Thursday, May 31, 2012

Dark Shadows: bite me

I am just a bit too young to have watched "Dark Shadows" on TV. Savannah and I watched a few episodes on Netflix and decided we'd check out the Tim Burton-directed flick over the holiday weekend.

I have a tendency to laugh very loudly at things I think are funny, even when the rest of the audience doesn't. I laughed quite a bit. I hesitate to call "Dark Shadows" a comedy, though. It's funny--and funny on purpose, unlike what I've seen and heard of the gothic soap opera that spawned it--but just being funny doesn't mean your movie is a comedy. And just because your movie has vampires, witches, werewolves, and ghosts doesn't mean it's a horror movie.

So what, exactly, is "Dark Shadows"?  I refuse to use the label "gothic-lite." The phrase sickens me. But I can't think of anything else. The majority of Burton's films could fall under that category. So maybe I should bite the bullet and accept the label. Or maybe it is sufficient to say. "Tim Burton makes this kind of movie," and move on.

There is a lot to like in this movie and my wife and I are proof that you don't have to have been in love with the series to enjoy it. Johnny Depp's Barnabas Collins is not unlike many of his other characters: a quirky gentleman out of his time/place. He's funny but not cheesy. He's debonair but a vicious killer. The real gems, however, are in the cast around him.

This is the part where things get weird for me. Playing 15-year-old Caroline, Chloe Grace Moretz shines in her limited screen time. She radiates teen angst and come-hither jailbait hotness. She's perfectly cast as daughter to Michelle Pfieffer's Elizabeth. If Moretz ages half as well and Pfieffer, she's going to have another 30 years or more of A-list acting.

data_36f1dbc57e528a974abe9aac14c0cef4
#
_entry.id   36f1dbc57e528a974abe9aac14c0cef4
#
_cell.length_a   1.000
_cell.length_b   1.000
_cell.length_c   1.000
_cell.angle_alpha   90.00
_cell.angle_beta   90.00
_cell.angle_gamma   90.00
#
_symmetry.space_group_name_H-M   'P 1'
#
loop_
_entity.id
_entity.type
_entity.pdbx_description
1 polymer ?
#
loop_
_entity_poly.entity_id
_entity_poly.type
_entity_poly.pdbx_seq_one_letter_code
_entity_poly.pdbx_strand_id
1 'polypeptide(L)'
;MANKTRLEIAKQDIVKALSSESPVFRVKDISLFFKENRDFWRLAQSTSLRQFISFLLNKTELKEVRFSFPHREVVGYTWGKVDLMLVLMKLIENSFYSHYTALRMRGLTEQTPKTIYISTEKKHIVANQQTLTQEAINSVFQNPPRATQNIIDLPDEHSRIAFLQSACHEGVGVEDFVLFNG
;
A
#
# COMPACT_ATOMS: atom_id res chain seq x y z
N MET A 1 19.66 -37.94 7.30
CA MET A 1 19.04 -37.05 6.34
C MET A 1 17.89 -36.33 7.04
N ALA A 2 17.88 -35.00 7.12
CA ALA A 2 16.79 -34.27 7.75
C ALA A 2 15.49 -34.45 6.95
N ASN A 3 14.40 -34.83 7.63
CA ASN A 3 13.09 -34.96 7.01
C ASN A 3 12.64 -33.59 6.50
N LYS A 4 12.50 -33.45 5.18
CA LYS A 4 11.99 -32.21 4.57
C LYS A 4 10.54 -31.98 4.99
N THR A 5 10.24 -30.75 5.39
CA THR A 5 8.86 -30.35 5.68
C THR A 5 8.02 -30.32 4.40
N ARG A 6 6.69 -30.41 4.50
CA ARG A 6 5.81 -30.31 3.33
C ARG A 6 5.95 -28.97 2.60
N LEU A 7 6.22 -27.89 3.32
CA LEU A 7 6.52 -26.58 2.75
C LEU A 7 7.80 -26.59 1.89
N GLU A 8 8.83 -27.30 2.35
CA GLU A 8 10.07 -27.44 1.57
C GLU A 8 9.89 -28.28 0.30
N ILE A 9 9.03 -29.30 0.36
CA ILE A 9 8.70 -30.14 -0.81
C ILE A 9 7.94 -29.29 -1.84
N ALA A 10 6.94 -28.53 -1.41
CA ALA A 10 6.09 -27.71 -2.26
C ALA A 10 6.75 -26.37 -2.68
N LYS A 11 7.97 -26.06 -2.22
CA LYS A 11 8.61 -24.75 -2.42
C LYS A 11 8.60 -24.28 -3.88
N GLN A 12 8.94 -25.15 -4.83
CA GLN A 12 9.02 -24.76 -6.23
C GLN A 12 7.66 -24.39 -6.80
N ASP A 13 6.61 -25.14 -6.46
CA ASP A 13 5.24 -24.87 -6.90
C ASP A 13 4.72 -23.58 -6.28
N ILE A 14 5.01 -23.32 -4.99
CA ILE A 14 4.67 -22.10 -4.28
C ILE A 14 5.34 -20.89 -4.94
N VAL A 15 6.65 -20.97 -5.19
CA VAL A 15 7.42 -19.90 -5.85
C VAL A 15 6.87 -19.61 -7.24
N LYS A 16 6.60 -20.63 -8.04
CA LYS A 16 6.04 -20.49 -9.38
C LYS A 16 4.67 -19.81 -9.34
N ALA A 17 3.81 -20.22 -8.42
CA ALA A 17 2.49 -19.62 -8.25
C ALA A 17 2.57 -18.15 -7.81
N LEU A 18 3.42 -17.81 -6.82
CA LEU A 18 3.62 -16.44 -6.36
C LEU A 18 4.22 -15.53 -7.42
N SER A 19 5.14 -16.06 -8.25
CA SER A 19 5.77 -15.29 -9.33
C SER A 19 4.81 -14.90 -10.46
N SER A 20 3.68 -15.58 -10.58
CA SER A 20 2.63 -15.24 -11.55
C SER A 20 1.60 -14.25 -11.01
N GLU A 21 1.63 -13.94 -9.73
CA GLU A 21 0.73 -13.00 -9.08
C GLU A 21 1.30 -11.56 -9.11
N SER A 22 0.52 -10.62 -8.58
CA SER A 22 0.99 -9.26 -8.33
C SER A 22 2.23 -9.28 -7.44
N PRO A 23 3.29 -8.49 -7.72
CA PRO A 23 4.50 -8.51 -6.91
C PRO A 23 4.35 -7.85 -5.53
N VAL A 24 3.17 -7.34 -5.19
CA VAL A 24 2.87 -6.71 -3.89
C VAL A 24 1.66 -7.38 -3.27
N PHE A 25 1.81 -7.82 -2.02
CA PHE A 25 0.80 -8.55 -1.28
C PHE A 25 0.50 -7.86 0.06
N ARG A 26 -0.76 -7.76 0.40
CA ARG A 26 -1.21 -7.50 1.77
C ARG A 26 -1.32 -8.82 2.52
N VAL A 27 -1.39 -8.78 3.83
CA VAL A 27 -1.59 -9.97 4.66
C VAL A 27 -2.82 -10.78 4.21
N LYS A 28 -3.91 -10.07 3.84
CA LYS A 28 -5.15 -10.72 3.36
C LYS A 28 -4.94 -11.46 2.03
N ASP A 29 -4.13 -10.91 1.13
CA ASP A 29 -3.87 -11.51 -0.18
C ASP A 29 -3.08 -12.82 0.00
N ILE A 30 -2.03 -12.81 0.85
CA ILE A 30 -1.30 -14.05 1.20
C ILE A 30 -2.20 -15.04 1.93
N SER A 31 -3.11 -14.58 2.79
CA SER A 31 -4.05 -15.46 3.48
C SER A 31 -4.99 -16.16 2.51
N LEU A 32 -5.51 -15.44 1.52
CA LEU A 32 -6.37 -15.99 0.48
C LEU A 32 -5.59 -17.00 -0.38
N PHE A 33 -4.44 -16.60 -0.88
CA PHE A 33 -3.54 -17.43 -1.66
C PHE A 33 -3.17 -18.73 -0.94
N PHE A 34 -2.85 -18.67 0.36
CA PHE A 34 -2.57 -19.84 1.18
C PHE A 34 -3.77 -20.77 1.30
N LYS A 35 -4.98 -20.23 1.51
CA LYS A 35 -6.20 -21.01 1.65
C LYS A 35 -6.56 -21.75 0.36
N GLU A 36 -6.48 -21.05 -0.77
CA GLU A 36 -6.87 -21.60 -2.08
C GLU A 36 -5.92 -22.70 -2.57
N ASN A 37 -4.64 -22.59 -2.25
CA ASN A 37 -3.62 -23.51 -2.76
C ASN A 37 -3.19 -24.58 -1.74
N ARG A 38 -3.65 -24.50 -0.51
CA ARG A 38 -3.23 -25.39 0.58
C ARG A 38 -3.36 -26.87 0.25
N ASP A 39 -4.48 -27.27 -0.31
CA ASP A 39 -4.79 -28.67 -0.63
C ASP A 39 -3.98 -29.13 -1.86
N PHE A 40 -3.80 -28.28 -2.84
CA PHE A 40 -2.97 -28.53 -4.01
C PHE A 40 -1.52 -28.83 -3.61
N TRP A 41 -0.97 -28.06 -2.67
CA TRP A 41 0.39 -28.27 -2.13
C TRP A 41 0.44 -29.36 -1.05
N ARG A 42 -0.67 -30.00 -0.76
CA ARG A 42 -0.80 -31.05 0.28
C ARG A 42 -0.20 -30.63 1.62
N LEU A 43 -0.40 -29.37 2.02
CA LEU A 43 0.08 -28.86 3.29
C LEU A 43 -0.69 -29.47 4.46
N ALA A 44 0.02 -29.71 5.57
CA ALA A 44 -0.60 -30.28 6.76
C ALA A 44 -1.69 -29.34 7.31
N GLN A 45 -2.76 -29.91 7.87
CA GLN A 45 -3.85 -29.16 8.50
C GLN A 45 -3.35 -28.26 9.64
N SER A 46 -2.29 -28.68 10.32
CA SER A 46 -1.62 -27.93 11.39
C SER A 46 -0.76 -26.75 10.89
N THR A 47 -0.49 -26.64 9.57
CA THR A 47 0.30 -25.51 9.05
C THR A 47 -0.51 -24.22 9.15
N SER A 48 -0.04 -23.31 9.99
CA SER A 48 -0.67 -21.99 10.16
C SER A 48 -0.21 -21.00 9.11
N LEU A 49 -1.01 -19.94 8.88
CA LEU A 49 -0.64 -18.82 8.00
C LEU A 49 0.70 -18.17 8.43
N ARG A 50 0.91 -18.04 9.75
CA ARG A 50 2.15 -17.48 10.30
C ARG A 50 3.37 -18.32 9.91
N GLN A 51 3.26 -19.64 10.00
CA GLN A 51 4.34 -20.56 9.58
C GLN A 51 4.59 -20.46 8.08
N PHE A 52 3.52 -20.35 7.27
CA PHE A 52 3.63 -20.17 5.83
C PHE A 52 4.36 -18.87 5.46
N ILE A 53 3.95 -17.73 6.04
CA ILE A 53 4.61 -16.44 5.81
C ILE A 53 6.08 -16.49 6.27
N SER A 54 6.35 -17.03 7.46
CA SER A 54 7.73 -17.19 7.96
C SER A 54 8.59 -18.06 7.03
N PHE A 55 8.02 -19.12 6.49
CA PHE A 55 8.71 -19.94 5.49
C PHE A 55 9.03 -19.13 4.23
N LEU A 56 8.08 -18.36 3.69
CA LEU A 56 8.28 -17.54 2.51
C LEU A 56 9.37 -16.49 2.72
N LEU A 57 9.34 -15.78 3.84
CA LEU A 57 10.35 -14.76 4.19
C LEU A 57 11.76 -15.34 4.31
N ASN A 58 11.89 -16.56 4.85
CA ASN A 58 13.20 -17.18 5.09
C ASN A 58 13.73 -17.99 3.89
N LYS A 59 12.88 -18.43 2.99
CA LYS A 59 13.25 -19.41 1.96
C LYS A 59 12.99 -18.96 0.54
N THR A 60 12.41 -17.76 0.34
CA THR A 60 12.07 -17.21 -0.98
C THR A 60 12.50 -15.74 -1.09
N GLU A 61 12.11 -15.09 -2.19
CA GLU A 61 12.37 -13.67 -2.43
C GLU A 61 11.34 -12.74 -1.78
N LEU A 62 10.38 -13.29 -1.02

There isn't a weak point in the cast, actually. Everyone does his or her job, even Johnny Lee Miller.

My favorites bits of the film were the glass/egg crackling effect used as the witch Angelique meets her demise, a joke about McDonald's being the devil and a performance by Alice Cooper. 

Without giving it away, the last shot of the film screams for a sequel. Burton has only directed one sequel ("Batman Returns"), so it would be an anomaly for him to do another "Dark Shadows." Who knows? If the box office numbers allow for it, don't be surprised if it happens.

Props to Seth Grahame-Smith, too. He wrote the screenplay and still has the Burton-produced adaptation of "Abraham Lincoln: Vampire Hunter" coming out this summer.

Threat level: ORANGE. It's a good time. Take a date.

"Dark Shadows," rated PG-13 is in theaters now.

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